Non‐Arbitrariness in Mapping Word Form to Meaning: Cross‐Linguistic Formal Markers of Word Concreteness

Cognitive Science 41 (4):1071-1089 (2017)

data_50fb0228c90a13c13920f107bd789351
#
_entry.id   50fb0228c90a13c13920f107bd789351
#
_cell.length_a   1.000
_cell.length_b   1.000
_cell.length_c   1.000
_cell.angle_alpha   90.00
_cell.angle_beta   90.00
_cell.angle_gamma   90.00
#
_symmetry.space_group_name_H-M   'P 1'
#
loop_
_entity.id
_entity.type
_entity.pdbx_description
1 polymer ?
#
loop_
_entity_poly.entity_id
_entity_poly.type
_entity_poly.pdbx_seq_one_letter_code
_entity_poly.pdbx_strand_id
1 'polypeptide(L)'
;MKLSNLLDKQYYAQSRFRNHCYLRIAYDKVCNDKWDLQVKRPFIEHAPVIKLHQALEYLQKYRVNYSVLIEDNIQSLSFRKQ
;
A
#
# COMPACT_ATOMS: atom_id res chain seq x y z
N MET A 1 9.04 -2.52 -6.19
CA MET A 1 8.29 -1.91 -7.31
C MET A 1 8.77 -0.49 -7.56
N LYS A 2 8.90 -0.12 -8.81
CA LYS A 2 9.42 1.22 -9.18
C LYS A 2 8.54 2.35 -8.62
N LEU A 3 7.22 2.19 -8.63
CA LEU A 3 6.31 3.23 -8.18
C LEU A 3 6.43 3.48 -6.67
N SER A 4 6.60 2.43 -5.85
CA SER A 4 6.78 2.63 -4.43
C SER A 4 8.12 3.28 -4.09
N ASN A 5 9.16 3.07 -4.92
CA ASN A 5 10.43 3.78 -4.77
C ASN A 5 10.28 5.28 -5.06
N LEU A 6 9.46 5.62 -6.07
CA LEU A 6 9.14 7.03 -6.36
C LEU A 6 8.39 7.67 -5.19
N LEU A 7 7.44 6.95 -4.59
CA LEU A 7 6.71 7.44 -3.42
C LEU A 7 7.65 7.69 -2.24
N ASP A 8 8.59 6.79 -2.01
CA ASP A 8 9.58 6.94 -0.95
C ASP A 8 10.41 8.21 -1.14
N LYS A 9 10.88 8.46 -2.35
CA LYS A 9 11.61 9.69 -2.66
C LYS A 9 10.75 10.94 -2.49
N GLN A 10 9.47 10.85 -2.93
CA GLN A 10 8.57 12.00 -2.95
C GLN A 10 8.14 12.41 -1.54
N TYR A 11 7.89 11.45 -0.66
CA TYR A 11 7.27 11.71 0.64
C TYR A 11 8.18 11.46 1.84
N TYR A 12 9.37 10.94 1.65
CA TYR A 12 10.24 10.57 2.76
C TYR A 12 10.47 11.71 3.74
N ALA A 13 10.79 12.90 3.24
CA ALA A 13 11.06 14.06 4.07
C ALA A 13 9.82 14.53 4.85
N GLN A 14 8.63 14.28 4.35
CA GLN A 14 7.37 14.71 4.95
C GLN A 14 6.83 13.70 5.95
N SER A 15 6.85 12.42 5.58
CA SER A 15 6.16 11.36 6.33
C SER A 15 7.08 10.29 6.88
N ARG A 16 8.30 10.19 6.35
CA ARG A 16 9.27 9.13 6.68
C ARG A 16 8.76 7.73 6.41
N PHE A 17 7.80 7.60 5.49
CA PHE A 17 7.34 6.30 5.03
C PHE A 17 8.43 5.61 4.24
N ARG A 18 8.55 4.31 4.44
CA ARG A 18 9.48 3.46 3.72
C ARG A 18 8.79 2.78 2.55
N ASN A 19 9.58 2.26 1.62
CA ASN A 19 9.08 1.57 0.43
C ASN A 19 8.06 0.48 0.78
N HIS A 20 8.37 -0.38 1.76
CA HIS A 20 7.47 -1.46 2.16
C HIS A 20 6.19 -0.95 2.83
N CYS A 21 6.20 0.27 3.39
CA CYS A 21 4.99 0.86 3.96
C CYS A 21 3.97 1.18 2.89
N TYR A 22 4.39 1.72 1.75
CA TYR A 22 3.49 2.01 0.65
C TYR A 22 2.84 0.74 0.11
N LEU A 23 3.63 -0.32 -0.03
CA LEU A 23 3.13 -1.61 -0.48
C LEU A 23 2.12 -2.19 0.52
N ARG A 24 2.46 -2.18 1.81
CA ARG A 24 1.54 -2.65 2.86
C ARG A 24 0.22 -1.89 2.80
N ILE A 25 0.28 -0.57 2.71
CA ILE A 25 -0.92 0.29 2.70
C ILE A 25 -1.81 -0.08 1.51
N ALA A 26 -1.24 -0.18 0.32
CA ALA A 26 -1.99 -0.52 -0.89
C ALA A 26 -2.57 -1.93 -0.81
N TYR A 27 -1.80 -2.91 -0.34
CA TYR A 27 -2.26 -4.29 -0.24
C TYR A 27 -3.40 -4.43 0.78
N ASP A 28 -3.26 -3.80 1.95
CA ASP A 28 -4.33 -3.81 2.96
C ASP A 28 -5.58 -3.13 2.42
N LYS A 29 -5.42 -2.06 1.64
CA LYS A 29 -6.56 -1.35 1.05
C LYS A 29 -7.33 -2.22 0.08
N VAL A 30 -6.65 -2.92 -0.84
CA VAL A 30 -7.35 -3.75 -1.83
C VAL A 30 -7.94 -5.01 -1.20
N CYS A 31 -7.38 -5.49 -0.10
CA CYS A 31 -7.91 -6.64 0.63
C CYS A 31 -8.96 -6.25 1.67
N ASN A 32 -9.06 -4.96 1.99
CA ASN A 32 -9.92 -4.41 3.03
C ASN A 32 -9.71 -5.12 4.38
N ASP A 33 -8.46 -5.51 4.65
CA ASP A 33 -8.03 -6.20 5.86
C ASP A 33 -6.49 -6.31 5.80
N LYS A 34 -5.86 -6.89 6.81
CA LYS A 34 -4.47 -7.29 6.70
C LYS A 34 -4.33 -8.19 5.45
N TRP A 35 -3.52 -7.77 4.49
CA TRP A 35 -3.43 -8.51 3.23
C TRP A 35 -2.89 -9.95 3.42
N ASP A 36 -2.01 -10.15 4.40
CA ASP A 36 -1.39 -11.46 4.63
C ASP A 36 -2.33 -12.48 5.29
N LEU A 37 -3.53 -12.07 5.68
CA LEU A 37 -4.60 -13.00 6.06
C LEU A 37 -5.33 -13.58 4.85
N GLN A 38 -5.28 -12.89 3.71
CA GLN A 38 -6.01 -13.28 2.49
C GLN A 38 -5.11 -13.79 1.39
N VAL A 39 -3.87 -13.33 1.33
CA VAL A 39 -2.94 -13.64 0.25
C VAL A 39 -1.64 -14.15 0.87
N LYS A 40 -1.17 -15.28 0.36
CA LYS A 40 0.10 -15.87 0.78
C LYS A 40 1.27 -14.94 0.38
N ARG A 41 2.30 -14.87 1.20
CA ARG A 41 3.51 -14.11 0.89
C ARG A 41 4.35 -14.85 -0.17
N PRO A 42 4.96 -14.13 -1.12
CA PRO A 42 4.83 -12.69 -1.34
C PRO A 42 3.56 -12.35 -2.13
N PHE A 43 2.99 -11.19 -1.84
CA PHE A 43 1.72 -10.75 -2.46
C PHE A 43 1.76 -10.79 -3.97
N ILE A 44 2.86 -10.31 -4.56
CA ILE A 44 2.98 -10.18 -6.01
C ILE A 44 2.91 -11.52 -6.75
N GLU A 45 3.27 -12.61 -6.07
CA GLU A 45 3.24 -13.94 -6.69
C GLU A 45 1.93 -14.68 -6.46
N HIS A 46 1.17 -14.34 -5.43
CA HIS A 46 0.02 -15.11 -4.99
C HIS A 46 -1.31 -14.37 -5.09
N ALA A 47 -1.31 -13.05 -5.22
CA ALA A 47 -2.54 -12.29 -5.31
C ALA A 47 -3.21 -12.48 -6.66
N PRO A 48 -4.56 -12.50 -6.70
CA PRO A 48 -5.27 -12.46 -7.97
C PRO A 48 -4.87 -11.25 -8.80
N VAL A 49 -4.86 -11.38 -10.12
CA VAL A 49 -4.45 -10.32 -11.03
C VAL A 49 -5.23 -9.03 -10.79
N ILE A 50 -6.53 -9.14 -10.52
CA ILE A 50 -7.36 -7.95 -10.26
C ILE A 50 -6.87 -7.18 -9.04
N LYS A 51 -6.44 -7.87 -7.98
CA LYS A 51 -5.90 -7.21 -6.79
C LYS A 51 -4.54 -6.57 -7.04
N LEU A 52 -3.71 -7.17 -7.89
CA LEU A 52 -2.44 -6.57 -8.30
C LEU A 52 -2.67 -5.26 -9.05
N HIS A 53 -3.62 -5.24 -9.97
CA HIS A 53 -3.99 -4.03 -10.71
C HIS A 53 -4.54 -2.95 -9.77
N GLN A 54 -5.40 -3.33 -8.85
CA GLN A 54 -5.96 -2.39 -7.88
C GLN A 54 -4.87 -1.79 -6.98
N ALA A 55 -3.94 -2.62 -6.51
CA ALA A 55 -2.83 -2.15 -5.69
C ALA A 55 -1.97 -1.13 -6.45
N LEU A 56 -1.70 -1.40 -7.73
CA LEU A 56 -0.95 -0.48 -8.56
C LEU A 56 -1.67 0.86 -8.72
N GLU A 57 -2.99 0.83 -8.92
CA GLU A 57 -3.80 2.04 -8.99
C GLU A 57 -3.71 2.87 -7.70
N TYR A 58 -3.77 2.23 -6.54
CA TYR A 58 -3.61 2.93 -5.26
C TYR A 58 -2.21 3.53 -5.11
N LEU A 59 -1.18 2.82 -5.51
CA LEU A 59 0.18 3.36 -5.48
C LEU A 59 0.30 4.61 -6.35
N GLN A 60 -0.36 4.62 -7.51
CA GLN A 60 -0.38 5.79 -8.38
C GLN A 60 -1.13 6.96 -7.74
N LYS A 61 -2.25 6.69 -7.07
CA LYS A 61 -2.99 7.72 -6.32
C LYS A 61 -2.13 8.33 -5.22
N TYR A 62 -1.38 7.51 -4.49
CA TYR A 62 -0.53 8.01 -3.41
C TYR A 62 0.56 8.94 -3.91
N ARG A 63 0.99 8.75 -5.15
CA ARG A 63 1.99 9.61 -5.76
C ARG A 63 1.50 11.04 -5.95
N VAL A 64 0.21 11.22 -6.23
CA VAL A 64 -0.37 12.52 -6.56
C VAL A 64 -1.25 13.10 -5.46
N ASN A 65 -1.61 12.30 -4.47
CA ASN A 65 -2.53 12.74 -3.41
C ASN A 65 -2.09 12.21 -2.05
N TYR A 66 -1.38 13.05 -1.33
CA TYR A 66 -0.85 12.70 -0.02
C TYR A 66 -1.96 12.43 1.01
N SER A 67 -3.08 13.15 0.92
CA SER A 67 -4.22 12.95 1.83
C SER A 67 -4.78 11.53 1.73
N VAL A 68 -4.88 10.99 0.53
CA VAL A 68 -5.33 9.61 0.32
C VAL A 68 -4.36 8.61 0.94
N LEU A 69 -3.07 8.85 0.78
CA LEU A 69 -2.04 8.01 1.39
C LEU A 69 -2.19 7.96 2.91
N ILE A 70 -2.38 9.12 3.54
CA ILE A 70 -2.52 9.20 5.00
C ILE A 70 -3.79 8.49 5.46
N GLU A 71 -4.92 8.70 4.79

Arbitrary symbolism is a linguistic doctrine that predicts an orthogonal relationship between word forms and their corresponding meanings. Recent corpora analyses have demonstrated violations of arbitrary symbolism with respect to concreteness, a variable characterizing the sensorimotor salience of a word. In addition to qualitative semantic differences, abstract and concrete words are also marked by distinct morphophonological structures such as length and morphological complexity. Native English speakers show sensitivity to these markers in tasks such as auditory word recognition and naming. One unanswered question is whether this violation of arbitrariness reflects an idiosyncratic property of the English lexicon or whether word concreteness is a marked phenomenon across other natural languages. We isolated concrete and abstract English nouns, and translated each into Russian, Arabic, Dutch, Mandarin, Hindi, Korean, Hebrew, and American Sign Language. We conducted offline acoustic analyses of abstract and concrete word length discrepancies across languages. In a separate experiment, native English speakers with no prior knowledge of these foreign languages judged concreteness of these nouns. Each naïve participant heard pre-recorded words presented in randomized blocks of three foreign languages following a brief listening exposure to a narrative sample from each respective language. Concrete and abstract words differed by length across five of eight languages, and prediction accuracy exceeded chance for four of eight languages. These results suggest that word concreteness is a marked phenomenon across several of the world's most widely spoken languages. We interpret these findings as supportive of an adaptive cognitive heuristic that allows listeners to exploit non-arbitrary mappings of word form to word meaning.

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